25 January 2016

Sent up the River — What Lies Between Us Review

"The walls of my cell are painted an industrial white, like albumen." So begins the confession of the protagonist of Nayomi Munaweera's new novel What Lies Between Us. With an opening like that and an epigraph from Dante's Divina Commedia, it should be obvious immediately that this is not a happy tale. Yet as our narrator dives bank into the retelling of her mostly happy childhood in Sri Lanka and adolescence in California, it is easy to forget or, at least, reinterpret what has come before. Gradually, however, the repercussions of past events begin to build as the novel advances towards its inevitable, devastating conclusion.

Growing up as the only daughter to well-to-parents in the city of Kandy, our narrator, who remains nameless until the end of the novel, lives an idyllic life. She is popular and clever and although her relationship with her Amma (mother) is sometimes volatile, she is doted on by her Thatha (father), and their servants, Sita and Samson. But then things begin to happen that make her feel ashamed and afraid, until finally, a tragedy strikes that catalyses her relocation to California, to join her aunt, uncle and cousin Dharsi.

In California, the girl is torn between Sri Lankan traditions and the temptation of American life. She thrives at school, wins a place at a good university and makes a career for herself. She is happy enough, but feels that something is missing and wonders if she will ever overcome the dark secrets that lie in her past. Then she meets Daniel, an artist, and the two begin to make a life together. Perhaps she has been granted a second chance — a chance to make things right. But just as this possibility of happiness hangs, tantalisingly close, the demons she thought she had left behind finally catch up with her and wreak their destructive consequences.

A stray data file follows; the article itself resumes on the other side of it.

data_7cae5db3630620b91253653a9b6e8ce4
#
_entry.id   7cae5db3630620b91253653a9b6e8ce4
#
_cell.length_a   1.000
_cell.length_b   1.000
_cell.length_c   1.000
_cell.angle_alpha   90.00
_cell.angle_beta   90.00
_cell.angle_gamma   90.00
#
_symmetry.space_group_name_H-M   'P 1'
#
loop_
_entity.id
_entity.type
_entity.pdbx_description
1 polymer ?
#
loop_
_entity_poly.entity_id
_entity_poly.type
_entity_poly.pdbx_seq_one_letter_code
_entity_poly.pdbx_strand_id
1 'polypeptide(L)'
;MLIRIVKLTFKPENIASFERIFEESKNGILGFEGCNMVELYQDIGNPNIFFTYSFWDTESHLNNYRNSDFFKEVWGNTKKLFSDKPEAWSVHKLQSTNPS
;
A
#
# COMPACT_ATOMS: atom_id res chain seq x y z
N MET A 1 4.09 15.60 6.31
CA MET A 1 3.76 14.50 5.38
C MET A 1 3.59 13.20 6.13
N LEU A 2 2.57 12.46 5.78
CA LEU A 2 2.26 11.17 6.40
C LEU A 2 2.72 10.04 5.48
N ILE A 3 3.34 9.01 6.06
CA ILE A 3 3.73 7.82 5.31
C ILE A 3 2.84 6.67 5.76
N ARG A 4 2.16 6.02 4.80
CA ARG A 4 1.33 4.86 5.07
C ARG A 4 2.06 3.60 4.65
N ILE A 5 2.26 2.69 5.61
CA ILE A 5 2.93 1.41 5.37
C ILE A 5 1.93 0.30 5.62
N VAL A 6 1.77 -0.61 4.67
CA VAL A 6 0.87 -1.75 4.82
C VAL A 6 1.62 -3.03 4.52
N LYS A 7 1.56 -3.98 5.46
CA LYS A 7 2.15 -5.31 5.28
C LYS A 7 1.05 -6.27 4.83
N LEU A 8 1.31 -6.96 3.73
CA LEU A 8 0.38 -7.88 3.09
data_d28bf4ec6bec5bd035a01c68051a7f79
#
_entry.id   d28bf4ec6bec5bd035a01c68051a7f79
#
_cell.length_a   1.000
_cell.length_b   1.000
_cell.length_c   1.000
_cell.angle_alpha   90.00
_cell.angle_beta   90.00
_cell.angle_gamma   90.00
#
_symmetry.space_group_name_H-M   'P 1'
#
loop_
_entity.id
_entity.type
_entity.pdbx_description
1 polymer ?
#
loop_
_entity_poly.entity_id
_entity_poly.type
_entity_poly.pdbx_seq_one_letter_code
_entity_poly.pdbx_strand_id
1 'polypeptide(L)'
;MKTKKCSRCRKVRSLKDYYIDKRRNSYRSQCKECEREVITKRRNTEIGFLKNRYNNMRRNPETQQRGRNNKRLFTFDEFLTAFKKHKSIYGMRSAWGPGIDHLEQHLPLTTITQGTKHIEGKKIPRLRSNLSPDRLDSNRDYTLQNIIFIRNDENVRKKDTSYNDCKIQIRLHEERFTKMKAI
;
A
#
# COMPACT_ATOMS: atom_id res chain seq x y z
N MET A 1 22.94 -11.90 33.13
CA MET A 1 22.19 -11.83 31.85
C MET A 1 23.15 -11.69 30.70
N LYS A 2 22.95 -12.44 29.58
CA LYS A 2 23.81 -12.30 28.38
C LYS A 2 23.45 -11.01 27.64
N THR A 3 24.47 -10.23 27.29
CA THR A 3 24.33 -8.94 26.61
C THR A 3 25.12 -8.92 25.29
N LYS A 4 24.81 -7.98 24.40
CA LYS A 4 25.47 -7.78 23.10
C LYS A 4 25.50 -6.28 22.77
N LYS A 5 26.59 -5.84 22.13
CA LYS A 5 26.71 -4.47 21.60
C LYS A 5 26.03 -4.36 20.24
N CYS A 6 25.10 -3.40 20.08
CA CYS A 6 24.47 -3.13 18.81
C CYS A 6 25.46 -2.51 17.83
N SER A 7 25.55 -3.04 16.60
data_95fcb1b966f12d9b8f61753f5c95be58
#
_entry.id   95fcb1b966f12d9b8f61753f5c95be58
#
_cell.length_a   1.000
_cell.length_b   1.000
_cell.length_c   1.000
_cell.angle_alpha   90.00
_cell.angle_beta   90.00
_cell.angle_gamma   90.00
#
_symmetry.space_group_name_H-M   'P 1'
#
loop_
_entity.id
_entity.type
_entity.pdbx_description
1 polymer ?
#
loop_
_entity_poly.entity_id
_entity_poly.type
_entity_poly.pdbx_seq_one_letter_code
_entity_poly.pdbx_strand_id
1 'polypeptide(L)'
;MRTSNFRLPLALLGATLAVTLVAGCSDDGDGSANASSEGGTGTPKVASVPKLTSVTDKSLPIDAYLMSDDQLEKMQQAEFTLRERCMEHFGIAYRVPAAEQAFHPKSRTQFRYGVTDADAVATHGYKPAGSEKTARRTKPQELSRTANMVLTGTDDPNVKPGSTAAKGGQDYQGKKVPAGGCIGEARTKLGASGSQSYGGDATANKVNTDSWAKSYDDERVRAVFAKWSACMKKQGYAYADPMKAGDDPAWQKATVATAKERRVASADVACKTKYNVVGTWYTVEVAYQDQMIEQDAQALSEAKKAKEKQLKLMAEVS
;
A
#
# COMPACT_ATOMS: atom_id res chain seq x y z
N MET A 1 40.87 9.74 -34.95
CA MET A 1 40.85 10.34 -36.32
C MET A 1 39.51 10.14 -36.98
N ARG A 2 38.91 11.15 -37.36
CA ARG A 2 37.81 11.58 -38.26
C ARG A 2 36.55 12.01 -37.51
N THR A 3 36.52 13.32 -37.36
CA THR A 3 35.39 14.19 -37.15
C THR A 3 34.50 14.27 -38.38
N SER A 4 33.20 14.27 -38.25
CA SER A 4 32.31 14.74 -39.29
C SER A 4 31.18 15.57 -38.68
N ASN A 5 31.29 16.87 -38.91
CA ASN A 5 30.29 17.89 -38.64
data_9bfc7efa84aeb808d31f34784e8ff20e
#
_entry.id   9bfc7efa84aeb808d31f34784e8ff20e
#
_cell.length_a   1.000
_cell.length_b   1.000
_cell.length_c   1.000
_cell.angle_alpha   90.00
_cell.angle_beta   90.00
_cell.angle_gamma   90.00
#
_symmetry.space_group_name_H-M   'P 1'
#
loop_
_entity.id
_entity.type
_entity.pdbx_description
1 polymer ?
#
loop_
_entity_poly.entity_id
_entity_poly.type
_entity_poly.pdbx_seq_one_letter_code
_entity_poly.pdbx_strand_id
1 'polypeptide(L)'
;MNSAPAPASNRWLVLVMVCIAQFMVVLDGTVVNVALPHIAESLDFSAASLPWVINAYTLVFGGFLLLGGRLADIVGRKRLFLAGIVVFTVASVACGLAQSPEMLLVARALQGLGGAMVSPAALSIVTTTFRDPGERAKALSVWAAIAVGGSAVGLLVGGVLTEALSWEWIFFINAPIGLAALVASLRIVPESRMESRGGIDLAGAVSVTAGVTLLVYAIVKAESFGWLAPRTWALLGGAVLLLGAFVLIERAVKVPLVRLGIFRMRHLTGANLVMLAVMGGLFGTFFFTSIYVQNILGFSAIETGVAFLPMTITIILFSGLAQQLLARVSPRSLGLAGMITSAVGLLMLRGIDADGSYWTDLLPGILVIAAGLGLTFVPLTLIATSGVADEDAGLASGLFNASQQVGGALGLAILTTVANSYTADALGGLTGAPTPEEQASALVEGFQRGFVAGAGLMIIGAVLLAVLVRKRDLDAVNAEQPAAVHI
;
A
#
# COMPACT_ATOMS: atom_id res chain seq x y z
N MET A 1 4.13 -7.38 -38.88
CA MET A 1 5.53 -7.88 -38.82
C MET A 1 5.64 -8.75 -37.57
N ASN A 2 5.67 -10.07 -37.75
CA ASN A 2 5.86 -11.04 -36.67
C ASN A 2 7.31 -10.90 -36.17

Munaweera's novel is incredibly abundant in its detail, painting a rich picture of life in Sri Lanka and the Bay Area during the latter part of the last century. The colours, the images and the smells are all imagined vibrantly. It is the water imagery that resonates throughout the novel, however. The narrator's father swims in the local river and she and Daniel pass through a critical stage of their relationship at Lake Tahoe, but more than that, ponytails gush, there are undercurrents of shock and even the sun pours in through a San Francisco apartment window. When the narrator looks back on her childhood and what happened to her, she switches over to watery metaphors: her capillaries and veins feel as though they are filled with stagnant algaed water, for instance.

It isn't difficult to be swept along with Munaweera's well-crafted tale. What Lies Between Us is highly compelling and suspenseful, driving us to read on to find out the fate of the narrator — despite whatever she may or may not have done, we want to root for her, even when she is difficult or behaves badly. We want to understand, even if it may not be possible. The novel's dark undertones make it hard to read at times, but it is well worth persevering to experience this beautifully written and unflinching portrait of a life tarnished by betrayal and pain.

Disclaimer: What Lies Between Us will be published by St Martin's Press on 16 February 2016. I received a pre-release copy via NetGalley. All opinions are my own.

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